I have always been a sucker for a dramatic sky! I love calm morning sunrises, vibrant sunsets, mid-day blue skies, and stormy clouds all the same. Anytime I catch a glimpse of a pretty sky, I’m quick to grab my camera and capture it. I’ll never get tired of capturing dramatic sky photos.

Beautiful skies feed my soul. They add life to my photographs. They add a sense of space to an otherwise ordinary shot, pulling the viewer into the frame and through the photo.

Because I never want to miss out on incorporating a gorgeous sky into my photos, I’ve learned a few tricks along my photography journey that help capture their full glory without sacrificing image quality. Today, I’m sharing my top three tips for photographing dramatic skies, including how to get the exposure right in-camera.

1. Choose the right lens for capturing dramatic sky photos.

Wide angle lenses are perfect for capturing skies because they capture the scene with less compression than you would get with a longer lens. When using the same aperture, a photo shot with a longer lens will have a sky that is blurred, whereas a wide angle lens will show more cloud details and accentuate the sky by adding a sense of depth to the photograph.

Also, because a wide angle lens is just that – wide, it captures more of the scene. This means more space in the photo to incorporate the sky. Get creative and fill your frame with two-thirds of the sky!

My personal favorite focal lengths for capturing dramatic skies are 24mm and 15mm fisheye.

Girl dancing at beach with dramatic sky behind her

2. Expose the sky properly in-camera:

We all know it’s best to get it right in-camera when possible. This applies to most photography techniques, but is especially important for exposure when photographing skies. The right exposure can mean a clear, crisp photo or one with tons of noise and grain. Overexposing can blow out the sky, while underexposing leaves your subject muddy. Here are four things you should know how to do in-camera to capture dramatic sky photos:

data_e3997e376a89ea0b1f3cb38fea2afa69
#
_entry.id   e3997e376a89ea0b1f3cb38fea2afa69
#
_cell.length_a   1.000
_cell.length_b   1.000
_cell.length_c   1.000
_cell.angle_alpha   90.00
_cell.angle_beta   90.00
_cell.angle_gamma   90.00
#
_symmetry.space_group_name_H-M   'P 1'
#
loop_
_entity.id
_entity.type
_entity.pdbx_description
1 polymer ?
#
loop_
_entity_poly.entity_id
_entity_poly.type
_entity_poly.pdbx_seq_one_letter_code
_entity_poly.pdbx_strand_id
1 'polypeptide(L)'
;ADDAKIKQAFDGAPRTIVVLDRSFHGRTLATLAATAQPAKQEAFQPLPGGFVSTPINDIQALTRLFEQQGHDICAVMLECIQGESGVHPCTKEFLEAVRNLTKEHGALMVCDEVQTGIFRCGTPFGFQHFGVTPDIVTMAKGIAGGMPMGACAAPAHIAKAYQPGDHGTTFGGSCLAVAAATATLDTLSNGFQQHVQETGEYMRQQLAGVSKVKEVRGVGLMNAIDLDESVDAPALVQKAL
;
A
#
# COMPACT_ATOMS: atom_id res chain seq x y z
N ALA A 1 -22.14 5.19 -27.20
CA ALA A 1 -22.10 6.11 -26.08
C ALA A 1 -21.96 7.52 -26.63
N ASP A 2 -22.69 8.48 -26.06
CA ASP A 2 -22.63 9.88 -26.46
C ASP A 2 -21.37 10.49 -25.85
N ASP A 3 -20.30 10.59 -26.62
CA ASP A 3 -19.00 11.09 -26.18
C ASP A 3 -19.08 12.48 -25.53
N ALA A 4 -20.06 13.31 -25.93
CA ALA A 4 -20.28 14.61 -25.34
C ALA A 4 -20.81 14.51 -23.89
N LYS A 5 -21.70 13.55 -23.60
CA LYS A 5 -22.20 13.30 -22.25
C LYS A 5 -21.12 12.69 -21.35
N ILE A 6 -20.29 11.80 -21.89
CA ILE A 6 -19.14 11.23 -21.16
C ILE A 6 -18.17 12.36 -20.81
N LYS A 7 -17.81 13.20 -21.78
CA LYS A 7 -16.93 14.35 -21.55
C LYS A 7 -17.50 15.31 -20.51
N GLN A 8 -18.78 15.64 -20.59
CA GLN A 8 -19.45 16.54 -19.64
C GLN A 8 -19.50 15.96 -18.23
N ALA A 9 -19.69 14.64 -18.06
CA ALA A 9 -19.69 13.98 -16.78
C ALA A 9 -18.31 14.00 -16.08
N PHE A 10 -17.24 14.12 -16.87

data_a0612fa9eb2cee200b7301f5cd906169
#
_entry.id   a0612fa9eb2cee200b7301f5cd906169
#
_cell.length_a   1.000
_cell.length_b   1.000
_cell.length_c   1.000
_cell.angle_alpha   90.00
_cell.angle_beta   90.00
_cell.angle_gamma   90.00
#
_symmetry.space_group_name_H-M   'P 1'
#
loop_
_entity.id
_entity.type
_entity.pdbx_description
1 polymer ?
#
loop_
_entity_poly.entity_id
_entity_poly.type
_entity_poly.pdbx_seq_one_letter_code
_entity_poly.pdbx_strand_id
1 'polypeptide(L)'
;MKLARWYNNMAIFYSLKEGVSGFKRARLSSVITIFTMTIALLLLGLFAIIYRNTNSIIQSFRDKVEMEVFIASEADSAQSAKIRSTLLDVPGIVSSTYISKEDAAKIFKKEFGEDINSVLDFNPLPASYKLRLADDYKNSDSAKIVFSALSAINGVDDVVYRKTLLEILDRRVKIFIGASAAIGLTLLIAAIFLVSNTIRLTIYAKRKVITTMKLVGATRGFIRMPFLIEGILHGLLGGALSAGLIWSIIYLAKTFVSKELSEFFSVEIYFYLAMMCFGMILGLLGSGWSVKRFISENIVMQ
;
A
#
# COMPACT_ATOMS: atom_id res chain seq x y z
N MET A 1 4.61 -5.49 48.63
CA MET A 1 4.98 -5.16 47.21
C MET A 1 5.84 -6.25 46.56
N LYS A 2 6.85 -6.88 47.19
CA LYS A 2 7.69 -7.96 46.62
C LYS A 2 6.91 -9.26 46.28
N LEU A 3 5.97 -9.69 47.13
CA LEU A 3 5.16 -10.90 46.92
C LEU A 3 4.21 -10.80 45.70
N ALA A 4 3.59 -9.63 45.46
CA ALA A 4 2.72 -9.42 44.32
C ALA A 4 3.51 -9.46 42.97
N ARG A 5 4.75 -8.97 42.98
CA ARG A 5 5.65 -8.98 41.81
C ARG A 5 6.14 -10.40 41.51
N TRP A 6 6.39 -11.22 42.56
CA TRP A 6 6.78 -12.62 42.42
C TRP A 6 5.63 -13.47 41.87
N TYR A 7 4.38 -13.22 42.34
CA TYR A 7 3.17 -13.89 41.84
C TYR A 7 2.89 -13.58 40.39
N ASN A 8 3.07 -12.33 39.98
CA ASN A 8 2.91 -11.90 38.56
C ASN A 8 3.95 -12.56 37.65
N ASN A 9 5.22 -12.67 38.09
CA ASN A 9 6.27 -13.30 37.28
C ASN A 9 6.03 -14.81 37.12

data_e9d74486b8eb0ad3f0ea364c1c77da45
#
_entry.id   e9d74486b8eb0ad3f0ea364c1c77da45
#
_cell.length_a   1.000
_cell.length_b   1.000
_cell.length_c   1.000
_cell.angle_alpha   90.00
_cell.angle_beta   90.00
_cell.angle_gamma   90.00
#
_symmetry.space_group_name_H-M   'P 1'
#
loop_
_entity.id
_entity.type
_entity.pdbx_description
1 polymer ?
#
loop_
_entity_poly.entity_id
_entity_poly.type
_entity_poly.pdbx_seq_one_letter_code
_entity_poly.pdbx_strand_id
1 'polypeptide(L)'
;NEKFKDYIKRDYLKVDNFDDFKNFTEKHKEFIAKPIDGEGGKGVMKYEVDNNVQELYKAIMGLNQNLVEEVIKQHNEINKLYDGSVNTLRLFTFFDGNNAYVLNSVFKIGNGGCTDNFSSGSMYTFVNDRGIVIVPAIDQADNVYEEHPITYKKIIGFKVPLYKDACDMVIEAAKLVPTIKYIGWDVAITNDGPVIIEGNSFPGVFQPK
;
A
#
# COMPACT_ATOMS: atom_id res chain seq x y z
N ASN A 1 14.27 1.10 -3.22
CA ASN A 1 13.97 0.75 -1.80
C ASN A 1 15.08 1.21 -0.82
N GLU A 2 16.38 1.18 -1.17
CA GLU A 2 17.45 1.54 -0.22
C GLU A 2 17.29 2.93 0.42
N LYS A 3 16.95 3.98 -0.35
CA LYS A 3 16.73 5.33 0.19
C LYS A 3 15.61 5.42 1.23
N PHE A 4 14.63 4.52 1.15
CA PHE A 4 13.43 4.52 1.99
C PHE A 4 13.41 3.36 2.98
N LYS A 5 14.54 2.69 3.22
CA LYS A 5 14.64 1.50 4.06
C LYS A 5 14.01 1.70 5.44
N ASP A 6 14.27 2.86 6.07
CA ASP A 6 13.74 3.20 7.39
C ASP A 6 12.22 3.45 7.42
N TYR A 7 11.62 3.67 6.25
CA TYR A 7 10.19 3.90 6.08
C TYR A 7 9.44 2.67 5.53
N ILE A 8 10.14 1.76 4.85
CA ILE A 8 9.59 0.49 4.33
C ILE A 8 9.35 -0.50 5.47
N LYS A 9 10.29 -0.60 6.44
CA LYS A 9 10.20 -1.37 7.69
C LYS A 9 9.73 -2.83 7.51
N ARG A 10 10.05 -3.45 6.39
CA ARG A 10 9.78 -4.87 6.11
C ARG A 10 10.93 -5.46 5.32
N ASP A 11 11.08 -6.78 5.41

Choose the right camera position to photograph the sky.

Where you position the sun in relation to your subject will make a huge difference in the look of your sky photo. Often times, as photographers, we are drawn to the golden rays of the sun. However, if we take the time to turn around, sometimes the sky opposite the sun is just as impressive.

My general rule of thumb for capturing a properly exposed sky AND subject in the same shot is to keep the sun 90 to 180 degrees from my camera lens. This means shooting the sky to the side or opposite of the sun. Photographing the sky in the opposite direction of the sun (so, your back is to the sun as you shoot) will produce vibrant, high-contrast colors, and your subject will be well lit and properly exposed.

Girl walking through flower field with dramatic blue sky background

Slightly underexpose your sky to preserve detail and color.

For those times when I want a backlit dramatic sky photo, I slightly underexpose my subject so that the sky can be retained and brought back during post processing. The key to this technique is to SLIGHTLY underexpose and shoot in a RAW file format.

To accomplish this, I spot meter on my subject and decrease my exposure typically around ⅓ stop. Underexposing more than this introduces noise in the final image and can result in muddy skin tones. Shooting in a RAW file format will allow you to recover the highlights of the sky during post processing, so that you end up with a good-quality image and a dramatic sky.

Here’s an example of an image that I slightly underexposed to preserve the sky. As you can see, the slight underexposure didn’t produce a ton of noise in the final edited image.

Girl throwing rock in front of properly exposed dramatic sky
For this photo, I slightly underexposed my daughter’s skin in order to retain the highlights of the sky in post processing.
Girl throwing rock in front of slightly underexposed dramatic sky
Here's the image straight out of the camera.
Girl throwing rock in front of dramatic sky photo
As you can see, it's not overly noisy or grainy.